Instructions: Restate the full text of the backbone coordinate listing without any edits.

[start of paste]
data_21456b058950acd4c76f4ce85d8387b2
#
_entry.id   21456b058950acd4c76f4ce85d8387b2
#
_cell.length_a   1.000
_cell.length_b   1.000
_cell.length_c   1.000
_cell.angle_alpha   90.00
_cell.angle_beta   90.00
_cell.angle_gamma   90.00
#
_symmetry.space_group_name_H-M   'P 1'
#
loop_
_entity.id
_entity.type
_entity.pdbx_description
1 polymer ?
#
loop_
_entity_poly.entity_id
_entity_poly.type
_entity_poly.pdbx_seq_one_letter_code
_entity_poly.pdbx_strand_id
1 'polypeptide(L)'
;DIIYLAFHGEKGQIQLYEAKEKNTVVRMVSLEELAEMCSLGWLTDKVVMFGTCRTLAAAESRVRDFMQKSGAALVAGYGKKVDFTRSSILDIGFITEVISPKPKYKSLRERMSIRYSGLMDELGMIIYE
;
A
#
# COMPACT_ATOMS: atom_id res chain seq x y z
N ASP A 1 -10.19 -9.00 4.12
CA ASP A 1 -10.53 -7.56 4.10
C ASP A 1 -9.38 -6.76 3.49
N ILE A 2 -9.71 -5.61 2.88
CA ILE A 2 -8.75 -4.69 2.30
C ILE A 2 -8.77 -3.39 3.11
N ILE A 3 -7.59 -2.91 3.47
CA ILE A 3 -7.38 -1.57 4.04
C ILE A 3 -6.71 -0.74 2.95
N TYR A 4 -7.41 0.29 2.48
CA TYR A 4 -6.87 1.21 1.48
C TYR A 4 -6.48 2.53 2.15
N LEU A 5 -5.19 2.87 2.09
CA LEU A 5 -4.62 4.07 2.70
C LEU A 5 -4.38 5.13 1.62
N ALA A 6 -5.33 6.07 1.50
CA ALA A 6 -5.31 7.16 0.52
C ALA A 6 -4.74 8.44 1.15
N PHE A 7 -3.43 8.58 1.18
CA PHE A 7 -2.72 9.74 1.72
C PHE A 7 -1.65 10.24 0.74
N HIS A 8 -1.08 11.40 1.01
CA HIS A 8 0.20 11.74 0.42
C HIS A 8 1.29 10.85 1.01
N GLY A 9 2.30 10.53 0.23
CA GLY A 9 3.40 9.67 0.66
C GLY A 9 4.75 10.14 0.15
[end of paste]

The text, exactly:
data_21456b058950acd4c76f4ce85d8387b2
#
_entry.id   21456b058950acd4c76f4ce85d8387b2
#
_cell.length_a   1.000
_cell.length_b   1.000
_cell.length_c   1.000
_cell.angle_alpha   90.00
_cell.angle_beta   90.00
_cell.angle_gamma   90.00
#
_symmetry.space_group_name_H-M   'P 1'
#
loop_
_entity.id
_entity.type
_entity.pdbx_description
1 polymer ?
#
loop_
_entity_poly.entity_id
_entity_poly.type
_entity_poly.pdbx_seq_one_letter_code
_entity_poly.pdbx_strand_id
1 'polypeptide(L)'
;DIIYLAFHGEKGQIQLYEAKEKNTVVRMVSLEELAEMCSLGWLTDKVVMFGTCRTLAAAESRVRDFMQKSGAALVAGYGKKVDFTRSSILDIGFITEVISPKPKYKSLRERMSIRYSGLMDELGMIIYE
;
A
#
# COMPACT_ATOMS: atom_id res chain seq x y z
N ASP A 1 -10.19 -9.00 4.12
CA ASP A 1 -10.53 -7.56 4.10
C ASP A 1 -9.38 -6.76 3.49
N ILE A 2 -9.71 -5.61 2.88
CA ILE A 2 -8.75 -4.69 2.30
C ILE A 2 -8.77 -3.39 3.11
N ILE A 3 -7.59 -2.91 3.47
CA ILE A 3 -7.38 -1.57 4.04
C ILE A 3 -6.71 -0.74 2.95
N TYR A 4 -7.41 0.29 2.48
CA TYR A 4 -6.87 1.21 1.48
C TYR A 4 -6.48 2.53 2.15
N LEU A 5 -5.19 2.87 2.09
CA LEU A 5 -4.62 4.07 2.70
C LEU A 5 -4.38 5.13 1.62
N ALA A 6 -5.33 6.07 1.50
CA ALA A 6 -5.31 7.16 0.52
C ALA A 6 -4.74 8.44 1.15
N PHE A 7 -3.43 8.58 1.18
CA PHE A 7 -2.72 9.74 1.72
C PHE A 7 -1.65 10.24 0.74
N HIS A 8 -1.08 11.40 1.01
CA HIS A 8 0.20 11.74 0.42
C HIS A 8 1.29 10.85 1.01
N GLY A 9 2.30 10.53 0.23
CA GLY A 9 3.40 9.67 0.66
C GLY A 9 4.75 10.14 0.15